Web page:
To prepare children from low-income families for school success, U.S. policy and funding has focused on Head Start and universal pre-kindergarten, writes Brookings’ Russ Whitehurst. But research shows that giving more money to low-income parents is more cost effective, he writes.
The Earned Income Tax Credit, which raises the income of low-income working parents, is more effective than providing free pre-K for four-year-olds, he writes. The chart also shows the modest effects of class-size reduction and Head Start.
Northern European countries focus on supporting family incomes rather than providing preschool or pre-K, writes Whitehurst. “A policy midpoint” could be giving families more money, but limiting it to expenditures on their young children. He envisions something like food stamps.
In Finland, working parents of young children can choose from a variety of child-care providers or “opt to receive a financial subsidy that allows them to reduce their work hours in order to be home more with their child,” he writes. “They can also take unpaid leave.” The rate of enrollment in child-care centers is very low for children under four.
“The U.S. is not a country of heavy testing,” says Andreas Schleicher, the Organization for Economic Cooperation and Development (OECD) education director.
Analyzing PISA survey data from more than 70 countries, Schleicher concludes that the U.S. ranks “just below average” in the frequency of standardized tests, writes Jill Barshay in the Hechinger Report.
High-performing Asian countries, the Netherlands and Belgium test often, he said. “More than a third of 15-year-olds in the Netherlands said they took a standardized test at least once a month,” reports Barshay. “In Israel, more than a fifth said they took a monthly standardized test.”
Only 2 percent of U.S. students take standardized tests every month, while the OECD average is 8 percent.
Ninety-seven percent of U.S. 15-year-olds said they took a standardized test once or twice a year. That’s “about the same share as in Finland,” writes Barshay.
Perhaps Finnish schools spend less time on test prep.
Teaching reading in kindergarten is a mistake, argues an expatriate teacher in an Atlantic paean to the “joyful, illiterate kindergartners of Finland.
We’re not Finns, responds reading expert Timothy Shanahan. The “whistle a happy tune” approach won’t work here.
Most Finnish parents are well-educated and literate, he writes. More than one-third of children enter school already reading, according to a government study.
In addition, the Finnish language may be the easiest language to learn to read, writes Shanahan. “The relationship between spelling and pronunciation is highly consistent, making it especially easy and quick to learn to decode.”
The Atlantic story quotes Nancy Carlsson-Paige, a professor emeritus of early childhood education, who claims, “There isn’t any solid evidence that shows that children who are taught to read in kindergarten have any long-term benefit from it.” The quote comes from a Defending the Early Years video.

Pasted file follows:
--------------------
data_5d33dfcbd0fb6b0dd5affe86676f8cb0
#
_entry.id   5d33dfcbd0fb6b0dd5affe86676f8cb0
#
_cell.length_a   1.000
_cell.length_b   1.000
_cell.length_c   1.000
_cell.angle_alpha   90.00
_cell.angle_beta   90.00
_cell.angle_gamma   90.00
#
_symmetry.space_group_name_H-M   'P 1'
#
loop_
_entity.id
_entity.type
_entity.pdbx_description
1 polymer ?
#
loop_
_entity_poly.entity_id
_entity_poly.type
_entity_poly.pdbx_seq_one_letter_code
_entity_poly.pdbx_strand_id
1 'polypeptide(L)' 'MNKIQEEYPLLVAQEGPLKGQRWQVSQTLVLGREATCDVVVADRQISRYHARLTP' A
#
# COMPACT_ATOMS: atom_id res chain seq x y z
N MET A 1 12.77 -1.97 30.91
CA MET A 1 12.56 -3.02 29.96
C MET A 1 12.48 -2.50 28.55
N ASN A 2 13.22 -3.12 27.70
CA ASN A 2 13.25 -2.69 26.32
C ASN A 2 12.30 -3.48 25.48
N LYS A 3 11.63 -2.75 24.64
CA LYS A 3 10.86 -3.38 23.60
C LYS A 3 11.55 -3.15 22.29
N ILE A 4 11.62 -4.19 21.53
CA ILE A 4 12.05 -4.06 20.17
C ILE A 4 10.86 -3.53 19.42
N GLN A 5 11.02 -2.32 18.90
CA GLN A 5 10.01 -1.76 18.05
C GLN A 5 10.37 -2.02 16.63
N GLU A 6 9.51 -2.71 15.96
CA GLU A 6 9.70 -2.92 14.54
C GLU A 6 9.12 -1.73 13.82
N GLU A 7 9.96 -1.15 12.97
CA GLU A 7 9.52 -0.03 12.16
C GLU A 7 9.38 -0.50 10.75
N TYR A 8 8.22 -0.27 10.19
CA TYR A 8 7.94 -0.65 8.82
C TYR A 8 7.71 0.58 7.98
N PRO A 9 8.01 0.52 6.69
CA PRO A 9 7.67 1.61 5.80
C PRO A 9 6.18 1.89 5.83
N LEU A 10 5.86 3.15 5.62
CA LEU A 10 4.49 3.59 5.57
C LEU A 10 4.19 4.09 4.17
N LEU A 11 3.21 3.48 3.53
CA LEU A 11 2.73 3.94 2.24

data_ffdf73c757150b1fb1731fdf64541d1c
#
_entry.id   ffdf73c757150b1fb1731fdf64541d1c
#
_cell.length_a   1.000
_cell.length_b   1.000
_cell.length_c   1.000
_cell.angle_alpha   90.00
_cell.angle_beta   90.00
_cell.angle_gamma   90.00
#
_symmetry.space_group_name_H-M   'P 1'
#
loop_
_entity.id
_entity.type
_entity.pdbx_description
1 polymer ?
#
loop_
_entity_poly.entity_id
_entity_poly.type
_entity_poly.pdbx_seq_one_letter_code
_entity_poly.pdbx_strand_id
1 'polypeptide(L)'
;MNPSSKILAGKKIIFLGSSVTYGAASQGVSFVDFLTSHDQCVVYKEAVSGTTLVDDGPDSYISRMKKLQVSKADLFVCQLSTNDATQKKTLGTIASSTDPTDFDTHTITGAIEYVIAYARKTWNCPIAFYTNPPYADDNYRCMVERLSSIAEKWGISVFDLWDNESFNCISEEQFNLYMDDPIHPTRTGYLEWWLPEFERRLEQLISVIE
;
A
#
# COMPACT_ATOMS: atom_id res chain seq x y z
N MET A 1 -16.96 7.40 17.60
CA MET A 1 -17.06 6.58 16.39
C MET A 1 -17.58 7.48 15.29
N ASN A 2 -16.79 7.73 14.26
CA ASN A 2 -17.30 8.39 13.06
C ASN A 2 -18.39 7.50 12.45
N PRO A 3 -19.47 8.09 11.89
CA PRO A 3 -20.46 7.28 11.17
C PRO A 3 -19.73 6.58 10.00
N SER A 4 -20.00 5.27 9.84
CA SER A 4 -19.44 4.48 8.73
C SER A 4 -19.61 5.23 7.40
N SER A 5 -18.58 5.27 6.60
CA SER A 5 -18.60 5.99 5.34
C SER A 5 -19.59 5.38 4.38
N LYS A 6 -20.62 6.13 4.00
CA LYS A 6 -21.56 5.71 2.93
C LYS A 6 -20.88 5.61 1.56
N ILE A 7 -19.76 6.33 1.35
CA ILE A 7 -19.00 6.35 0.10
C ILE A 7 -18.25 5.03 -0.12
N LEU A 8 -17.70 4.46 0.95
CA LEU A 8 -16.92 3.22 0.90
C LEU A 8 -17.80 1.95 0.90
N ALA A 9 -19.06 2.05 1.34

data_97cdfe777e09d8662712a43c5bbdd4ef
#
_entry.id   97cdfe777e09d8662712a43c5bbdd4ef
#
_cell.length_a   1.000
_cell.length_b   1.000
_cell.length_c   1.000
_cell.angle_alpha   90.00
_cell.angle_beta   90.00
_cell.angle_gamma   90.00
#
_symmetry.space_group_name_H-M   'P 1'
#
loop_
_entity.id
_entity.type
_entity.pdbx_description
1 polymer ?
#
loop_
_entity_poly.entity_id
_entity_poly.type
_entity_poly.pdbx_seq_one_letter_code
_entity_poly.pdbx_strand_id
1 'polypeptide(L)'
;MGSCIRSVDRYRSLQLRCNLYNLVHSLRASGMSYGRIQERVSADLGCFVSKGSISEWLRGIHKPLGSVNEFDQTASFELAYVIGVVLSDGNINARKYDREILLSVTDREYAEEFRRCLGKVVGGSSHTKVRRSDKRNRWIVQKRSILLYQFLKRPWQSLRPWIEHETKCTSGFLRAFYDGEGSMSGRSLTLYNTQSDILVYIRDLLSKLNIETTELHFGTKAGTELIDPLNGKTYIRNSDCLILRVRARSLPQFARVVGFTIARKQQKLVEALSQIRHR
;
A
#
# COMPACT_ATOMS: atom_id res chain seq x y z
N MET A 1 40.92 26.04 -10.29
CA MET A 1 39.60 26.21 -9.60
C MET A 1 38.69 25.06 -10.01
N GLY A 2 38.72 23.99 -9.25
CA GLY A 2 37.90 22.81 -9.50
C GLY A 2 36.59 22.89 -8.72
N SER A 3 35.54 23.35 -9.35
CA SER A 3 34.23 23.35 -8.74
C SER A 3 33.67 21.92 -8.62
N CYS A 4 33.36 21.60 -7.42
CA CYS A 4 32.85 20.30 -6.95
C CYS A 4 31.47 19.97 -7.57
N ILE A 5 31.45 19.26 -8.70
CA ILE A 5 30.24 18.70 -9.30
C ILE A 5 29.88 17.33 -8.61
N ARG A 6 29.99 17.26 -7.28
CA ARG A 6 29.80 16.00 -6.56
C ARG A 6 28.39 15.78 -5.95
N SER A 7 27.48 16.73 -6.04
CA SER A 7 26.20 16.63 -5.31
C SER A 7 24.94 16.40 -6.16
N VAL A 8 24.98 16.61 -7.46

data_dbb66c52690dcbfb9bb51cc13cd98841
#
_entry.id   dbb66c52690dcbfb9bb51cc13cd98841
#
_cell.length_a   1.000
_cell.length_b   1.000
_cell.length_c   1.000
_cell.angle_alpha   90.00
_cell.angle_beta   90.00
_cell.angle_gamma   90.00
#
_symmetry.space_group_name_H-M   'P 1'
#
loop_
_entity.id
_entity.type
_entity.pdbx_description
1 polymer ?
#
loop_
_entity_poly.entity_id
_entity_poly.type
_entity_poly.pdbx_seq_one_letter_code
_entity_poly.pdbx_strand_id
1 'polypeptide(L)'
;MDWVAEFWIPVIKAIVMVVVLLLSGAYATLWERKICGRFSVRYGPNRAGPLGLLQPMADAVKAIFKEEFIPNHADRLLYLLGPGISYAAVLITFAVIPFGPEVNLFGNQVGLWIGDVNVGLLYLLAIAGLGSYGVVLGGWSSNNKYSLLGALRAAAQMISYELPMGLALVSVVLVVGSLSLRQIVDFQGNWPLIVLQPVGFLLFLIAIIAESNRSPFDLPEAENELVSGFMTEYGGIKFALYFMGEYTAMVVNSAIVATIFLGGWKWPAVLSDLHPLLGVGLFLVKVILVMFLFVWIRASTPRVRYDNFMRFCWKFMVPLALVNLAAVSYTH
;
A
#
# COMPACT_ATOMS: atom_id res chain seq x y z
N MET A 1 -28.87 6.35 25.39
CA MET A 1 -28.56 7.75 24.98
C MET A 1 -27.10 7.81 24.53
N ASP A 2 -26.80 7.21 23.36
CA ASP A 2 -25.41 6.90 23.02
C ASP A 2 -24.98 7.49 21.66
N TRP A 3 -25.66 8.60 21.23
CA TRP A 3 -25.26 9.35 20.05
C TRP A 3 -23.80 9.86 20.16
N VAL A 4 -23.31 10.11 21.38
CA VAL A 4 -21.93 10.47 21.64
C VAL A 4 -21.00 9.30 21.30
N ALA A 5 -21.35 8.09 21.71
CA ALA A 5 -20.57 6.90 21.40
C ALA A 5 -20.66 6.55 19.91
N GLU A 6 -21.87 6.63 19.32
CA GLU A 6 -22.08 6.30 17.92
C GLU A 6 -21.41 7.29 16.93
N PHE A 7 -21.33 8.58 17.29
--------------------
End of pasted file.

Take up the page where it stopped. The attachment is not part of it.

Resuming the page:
As chair of the National Early Literacy Panel, Shanahan looked at the research, he writes. “We found long-term benefits from early learning.”
In Finland, kindergarten is known as “preschool,” writes Tim Walker, an American who’s taught there. Children start school at six and learn by playing.
Once, Morning Circle—a communal time of songs and chants—wrapped up, the children disbanded and flocked to the station of their choice: There was one involving fort-making with bed sheets, one for arts and crafts, and one where kids could run a pretend ice-cream shop.
“I’ll take two scoops of pear and two scoops of strawberry—in a waffle cone,” I told the two kindergarten girls who had positioned themselves at the ice-cream table; I had a (fake) 10€ bill to spend, courtesy of one of the teachers. As one of the girls served me—using blue tack to stick laminated cutouts of scoops together—I handed the money to her classmate.
. . . After a long pause, one of her teachers—perhaps sensing a good opportunity to step in—helped her calculate the difference between the price of my order and the 10€.
Once I received my change (a few plastic coins), the girls giggled as I pretended to lick my ice cream.
Many of her 15 students will learn to read by the end of the year, Anni-Kaisa Osei Ntiamoah told Walker. “We don’t push them but they learn just because they are ready for it.”
Kindergarten is “the new first grade” in the U.S., according to a University of Virginia study. As more time is spent on literacy, children spend less time on arts, music and child-selected activities, such as rotating between “stations.”
“The changes to kindergarten make me sick,” a veteran teacher in Arkansas told Walker in an e-mail.
(She described) three and a half hours of daily literacy instruction, an hour and a half of daily math instruction, 20 minutes of daily “physical activity time” (officially banned from being called “recess”) and two 56-question standardized tests in literacy and math — on the fourth week of school.
. . . (She) has fought to integrate 30 minutes of “station time” into the literacy block, which includes “blocks, science, magnetic letters, play dough with letter stamps to practice words, books, and storytelling.”